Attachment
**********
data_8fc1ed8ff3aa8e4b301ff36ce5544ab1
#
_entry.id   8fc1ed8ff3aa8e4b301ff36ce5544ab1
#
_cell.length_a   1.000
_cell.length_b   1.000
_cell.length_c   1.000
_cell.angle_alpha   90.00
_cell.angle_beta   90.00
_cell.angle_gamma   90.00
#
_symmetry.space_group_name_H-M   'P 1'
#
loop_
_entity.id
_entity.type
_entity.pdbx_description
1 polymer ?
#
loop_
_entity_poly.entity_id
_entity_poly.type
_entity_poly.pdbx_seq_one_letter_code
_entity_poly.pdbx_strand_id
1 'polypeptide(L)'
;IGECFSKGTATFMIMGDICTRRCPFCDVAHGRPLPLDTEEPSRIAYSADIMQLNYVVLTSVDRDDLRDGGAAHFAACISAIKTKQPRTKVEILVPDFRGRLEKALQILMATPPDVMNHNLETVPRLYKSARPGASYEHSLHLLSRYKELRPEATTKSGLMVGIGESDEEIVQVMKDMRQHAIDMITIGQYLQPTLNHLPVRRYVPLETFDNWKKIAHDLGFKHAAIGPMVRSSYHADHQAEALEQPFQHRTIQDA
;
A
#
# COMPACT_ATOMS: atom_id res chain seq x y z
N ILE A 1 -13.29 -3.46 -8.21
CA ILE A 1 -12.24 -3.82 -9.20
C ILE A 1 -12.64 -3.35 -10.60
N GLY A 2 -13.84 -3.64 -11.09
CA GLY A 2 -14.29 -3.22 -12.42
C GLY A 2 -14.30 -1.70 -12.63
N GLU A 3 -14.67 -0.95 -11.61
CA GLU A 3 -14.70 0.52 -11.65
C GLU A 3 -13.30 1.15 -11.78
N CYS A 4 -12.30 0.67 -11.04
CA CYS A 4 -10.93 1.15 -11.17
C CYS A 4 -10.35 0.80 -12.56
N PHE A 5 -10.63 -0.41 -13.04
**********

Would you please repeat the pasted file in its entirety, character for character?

data_8fc1ed8ff3aa8e4b301ff36ce5544ab1
#
_entry.id   8fc1ed8ff3aa8e4b301ff36ce5544ab1
#
_cell.length_a   1.000
_cell.length_b   1.000
_cell.length_c   1.000
_cell.angle_alpha   90.00
_cell.angle_beta   90.00
_cell.angle_gamma   90.00
#
_symmetry.space_group_name_H-M   'P 1'
#
loop_
_entity.id
_entity.type
_entity.pdbx_description
1 polymer ?
#
loop_
_entity_poly.entity_id
_entity_poly.type
_entity_poly.pdbx_seq_one_letter_code
_entity_poly.pdbx_strand_id
1 'polypeptide(L)'
;IGECFSKGTATFMIMGDICTRRCPFCDVAHGRPLPLDTEEPSRIAYSADIMQLNYVVLTSVDRDDLRDGGAAHFAACISAIKTKQPRTKVEILVPDFRGRLEKALQILMATPPDVMNHNLETVPRLYKSARPGASYEHSLHLLSRYKELRPEATTKSGLMVGIGESDEEIVQVMKDMRQHAIDMITIGQYLQPTLNHLPVRRYVPLETFDNWKKIAHDLGFKHAAIGPMVRSSYHADHQAEALEQPFQHRTIQDA
;
A
#
# COMPACT_ATOMS: atom_id res chain seq x y z
N ILE A 1 -13.29 -3.46 -8.21
CA ILE A 1 -12.24 -3.82 -9.20
C ILE A 1 -12.64 -3.35 -10.60
N GLY A 2 -13.84 -3.64 -11.09
CA GLY A 2 -14.29 -3.22 -12.42
C GLY A 2 -14.30 -1.70 -12.63
N GLU A 3 -14.67 -0.95 -11.61
CA GLU A 3 -14.70 0.52 -11.65
C GLU A 3 -13.30 1.15 -11.78
N CYS A 4 -12.30 0.67 -11.04
CA CYS A 4 -10.93 1.15 -11.17
C CYS A 4 -10.35 0.80 -12.56
N PHE A 5 -10.63 -0.41 -13.04